Home > Women’s health and homelessness in Cork: a snapshot study.

Keane, Martin (2012) Women’s health and homelessness in Cork: a snapshot study. Drugnet Ireland , Issue 42, Summer 2012 , pp. 11-12.

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The Good Shepherd Services and Cork Simon Community, two voluntary agencies working with disadvantaged people in Cork, undertook a snapshot study of service users between 4 and 11 July 2011 in an attempt to document the health and related needs of people using their services.1 This article is based on data collected from 115 women who used the services during that week and were homeless or at risk of becoming homeless.  

Accommodation type and income status
Twenty seven per cent (31) of the women were living in emergency accommodation, 11 of them for six months or longer. Seventy-three per cent (84) were supported in different housing tenures, including high-support (9), low to medium support (11), local authority (20), private rental (31) and other (13). Eighty-seven per cent (100) reported having a medical card, indicating low income levels in this group.
 
Parental status
There were eight children living with their mothers (4) in emergency accommodation, ranging in age from eight months to 12 years; children belonging to the seven other women in emergency accommodation were living elsewhere.
 
Physical health
Fifty-seven per cent (66) self-reported a diagnosed physical health condition, the most common conditions being asthma, anaemia and high blood pressure. Twenty-eight per cent (32) reported two or more conditions, and 16% (18) reported three or more conditions; women reporting multiple conditions tended to live in emergency accommodation and high-support housing.  
 
Mental health
Fifty-two per cent (46) self-reported a diagnosed mental health condition, the most common conditions being depression, bipolar disorder and anxiety. Fifteen per cent (17) reported a diagnosed intellectual disability; these women tended to live in emergency accommodation and high-support housing. Thirty-six per cent (41) reported a combination of physical and mental health conditions; women in emergency accommodation and high-support housing tended to report combined diagnoses.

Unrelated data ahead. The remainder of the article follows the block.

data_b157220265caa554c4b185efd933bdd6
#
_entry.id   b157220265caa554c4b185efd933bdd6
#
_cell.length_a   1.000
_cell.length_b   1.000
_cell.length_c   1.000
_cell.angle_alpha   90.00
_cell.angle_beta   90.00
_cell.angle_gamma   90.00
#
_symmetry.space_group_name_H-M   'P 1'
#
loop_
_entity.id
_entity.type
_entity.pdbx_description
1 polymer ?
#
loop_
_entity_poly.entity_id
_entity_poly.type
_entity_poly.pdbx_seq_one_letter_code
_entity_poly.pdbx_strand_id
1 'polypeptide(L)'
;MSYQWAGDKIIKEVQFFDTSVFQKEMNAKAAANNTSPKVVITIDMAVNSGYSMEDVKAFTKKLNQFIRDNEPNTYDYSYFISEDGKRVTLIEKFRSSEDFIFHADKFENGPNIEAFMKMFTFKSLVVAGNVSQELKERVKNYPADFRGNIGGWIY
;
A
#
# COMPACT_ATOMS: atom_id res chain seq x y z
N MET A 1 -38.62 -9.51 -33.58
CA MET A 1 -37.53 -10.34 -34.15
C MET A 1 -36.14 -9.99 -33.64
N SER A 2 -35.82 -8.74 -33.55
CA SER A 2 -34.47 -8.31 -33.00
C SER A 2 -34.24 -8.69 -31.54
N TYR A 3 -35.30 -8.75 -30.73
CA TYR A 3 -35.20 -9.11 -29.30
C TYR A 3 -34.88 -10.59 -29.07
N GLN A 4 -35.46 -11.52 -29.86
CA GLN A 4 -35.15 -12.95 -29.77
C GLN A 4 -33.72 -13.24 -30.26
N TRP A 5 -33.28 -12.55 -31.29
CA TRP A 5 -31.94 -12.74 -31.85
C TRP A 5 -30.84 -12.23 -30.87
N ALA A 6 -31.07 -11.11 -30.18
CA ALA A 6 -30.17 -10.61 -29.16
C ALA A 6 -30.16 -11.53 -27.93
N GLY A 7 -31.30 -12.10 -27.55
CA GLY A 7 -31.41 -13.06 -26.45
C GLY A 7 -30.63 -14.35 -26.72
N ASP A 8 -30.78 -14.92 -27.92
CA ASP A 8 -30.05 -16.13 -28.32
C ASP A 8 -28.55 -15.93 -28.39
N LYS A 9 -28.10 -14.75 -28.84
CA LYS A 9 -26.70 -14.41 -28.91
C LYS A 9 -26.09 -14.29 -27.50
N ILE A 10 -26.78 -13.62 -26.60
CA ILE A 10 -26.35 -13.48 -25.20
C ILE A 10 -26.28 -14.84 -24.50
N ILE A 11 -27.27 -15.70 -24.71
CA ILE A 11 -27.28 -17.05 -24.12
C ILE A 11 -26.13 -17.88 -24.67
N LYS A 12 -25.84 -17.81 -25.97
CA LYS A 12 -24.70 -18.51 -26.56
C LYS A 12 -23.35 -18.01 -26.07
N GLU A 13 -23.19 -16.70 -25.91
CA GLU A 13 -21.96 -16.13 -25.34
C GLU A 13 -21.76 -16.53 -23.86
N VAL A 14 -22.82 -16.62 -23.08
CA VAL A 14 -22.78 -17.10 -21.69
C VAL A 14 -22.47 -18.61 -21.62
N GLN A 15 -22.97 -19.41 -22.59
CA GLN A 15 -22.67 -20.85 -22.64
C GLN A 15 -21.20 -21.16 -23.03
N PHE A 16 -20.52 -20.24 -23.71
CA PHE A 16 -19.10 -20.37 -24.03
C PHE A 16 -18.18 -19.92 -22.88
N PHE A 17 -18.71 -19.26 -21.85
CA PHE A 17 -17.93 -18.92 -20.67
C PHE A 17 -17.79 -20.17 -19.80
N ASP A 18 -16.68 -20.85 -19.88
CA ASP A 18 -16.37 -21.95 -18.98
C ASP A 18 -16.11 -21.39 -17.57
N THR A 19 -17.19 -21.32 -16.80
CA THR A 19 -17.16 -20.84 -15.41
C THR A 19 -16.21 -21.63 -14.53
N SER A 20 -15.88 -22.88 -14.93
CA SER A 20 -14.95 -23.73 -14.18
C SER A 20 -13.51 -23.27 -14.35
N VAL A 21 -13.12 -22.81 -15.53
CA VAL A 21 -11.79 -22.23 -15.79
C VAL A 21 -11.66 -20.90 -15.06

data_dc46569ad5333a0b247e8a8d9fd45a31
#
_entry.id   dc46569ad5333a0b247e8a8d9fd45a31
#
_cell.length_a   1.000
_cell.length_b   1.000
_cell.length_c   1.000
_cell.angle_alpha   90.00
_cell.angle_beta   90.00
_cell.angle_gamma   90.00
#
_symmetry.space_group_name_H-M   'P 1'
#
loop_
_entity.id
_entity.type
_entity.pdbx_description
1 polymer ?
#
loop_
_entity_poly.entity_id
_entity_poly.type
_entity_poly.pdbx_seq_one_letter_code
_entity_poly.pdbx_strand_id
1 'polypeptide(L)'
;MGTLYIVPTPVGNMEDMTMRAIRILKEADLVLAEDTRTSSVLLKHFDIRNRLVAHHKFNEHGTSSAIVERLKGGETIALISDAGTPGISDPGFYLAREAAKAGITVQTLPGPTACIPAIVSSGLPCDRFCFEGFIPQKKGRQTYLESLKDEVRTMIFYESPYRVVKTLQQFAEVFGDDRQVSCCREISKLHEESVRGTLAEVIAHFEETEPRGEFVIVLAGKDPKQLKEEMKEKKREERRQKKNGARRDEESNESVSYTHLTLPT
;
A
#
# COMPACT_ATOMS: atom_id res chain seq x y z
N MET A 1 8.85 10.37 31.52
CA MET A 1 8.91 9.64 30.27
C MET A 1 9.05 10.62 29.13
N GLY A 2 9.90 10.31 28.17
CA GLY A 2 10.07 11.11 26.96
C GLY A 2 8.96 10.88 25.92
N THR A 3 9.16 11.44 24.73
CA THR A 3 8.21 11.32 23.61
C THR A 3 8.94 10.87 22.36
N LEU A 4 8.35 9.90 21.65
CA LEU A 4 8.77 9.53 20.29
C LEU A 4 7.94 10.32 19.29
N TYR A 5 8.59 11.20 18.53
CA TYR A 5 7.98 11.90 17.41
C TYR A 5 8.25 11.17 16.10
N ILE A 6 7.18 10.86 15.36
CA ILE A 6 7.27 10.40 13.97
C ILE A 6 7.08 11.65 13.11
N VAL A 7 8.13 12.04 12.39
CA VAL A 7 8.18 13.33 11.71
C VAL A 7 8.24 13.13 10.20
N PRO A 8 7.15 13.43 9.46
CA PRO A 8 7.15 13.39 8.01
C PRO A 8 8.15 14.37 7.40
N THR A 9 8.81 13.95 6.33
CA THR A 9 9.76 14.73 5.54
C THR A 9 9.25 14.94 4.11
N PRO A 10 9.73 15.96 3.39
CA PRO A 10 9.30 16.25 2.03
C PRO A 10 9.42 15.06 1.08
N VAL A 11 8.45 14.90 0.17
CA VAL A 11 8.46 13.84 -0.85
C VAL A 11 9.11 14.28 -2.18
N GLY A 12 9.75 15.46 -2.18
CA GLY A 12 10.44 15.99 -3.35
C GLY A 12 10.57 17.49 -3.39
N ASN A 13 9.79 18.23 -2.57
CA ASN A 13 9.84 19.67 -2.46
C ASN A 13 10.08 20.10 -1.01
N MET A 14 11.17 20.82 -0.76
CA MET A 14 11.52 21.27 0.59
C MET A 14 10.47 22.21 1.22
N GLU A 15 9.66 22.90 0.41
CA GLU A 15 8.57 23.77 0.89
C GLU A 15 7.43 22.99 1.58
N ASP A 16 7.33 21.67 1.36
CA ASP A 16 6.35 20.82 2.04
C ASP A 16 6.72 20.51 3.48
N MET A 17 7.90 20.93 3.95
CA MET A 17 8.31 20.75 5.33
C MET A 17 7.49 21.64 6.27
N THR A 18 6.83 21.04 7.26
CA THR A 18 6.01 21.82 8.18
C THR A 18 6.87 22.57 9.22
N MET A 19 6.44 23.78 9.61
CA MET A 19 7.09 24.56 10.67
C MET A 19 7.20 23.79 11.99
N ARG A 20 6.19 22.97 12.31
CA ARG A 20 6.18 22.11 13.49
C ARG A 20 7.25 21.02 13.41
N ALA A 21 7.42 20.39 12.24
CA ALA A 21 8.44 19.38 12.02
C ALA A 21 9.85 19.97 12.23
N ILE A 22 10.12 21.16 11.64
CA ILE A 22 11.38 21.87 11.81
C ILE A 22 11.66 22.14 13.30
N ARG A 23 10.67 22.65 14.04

Alcohol and drug use
Forty per cent (46) self-reported alcohol use, with 24% (27) indicating possible problem use. Women in emergency accommodation and high-support housing tended to report problems with alcohol use, including falling down/head injuries, memory loss and gastric problems. Twenty per cent (23) reported using drugs. Drug use was higher among women in emergency accommodation and high-support housing than among women in local authority and private rented housing; no use of drugs was reported by women in low–medium support housing. Heroin, cannabis, head shop substances and unprescribed benzodiazepines were the most common drugs used; 10 women reported injecting heroin. All 11 of the women living in emergency accommodation for six months or longer reported the use of drugs.
 
Self-harm, suicidal ideation and attempted suicide
Seventeen per cent (20) self-reported incidents of self-harm, 16% (19) reported experiencing suicidal ideation and 5% (6) reported a suicide attempt in the previous six months. Women with diagnosed mental health conditions, problem alcohol or drug use and living in emergency accommodation were more likely to have self-harmed, had suicidal thoughts and report a suicide attempt.